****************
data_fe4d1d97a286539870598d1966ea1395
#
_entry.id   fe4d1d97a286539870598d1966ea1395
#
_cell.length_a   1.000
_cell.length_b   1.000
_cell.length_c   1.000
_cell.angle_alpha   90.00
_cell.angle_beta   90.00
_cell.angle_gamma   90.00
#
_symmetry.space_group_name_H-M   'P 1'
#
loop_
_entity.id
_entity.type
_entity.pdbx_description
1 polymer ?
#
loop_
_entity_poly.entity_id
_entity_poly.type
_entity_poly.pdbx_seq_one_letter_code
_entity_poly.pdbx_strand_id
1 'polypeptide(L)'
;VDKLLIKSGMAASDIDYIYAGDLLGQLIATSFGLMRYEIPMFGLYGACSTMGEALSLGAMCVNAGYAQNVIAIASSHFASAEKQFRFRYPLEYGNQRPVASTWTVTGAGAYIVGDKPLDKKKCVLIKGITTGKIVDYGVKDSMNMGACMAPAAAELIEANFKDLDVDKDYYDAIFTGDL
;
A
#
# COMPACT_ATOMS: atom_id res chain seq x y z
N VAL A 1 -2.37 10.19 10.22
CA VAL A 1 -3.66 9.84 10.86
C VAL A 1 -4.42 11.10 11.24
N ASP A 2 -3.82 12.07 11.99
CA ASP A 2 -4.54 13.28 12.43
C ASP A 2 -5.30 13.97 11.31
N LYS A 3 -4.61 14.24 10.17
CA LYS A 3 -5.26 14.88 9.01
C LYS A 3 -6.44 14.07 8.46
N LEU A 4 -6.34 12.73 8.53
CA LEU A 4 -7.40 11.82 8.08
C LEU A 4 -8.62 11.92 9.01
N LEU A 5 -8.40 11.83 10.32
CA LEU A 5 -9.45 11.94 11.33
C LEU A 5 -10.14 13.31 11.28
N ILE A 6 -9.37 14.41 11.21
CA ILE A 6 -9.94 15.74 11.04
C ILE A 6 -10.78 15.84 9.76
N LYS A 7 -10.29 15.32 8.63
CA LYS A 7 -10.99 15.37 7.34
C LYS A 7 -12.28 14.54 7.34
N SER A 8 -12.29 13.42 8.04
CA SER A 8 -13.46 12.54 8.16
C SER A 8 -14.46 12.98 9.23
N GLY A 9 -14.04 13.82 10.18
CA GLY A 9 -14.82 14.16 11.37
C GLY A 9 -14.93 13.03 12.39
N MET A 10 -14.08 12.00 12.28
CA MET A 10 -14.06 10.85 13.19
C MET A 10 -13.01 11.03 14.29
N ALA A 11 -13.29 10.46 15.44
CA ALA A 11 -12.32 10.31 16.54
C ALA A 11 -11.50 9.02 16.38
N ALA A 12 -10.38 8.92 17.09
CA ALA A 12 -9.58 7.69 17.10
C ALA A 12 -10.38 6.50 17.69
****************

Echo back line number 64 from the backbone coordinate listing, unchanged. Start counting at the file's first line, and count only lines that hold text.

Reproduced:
N ALA A 12 -10.38 8.92 17.09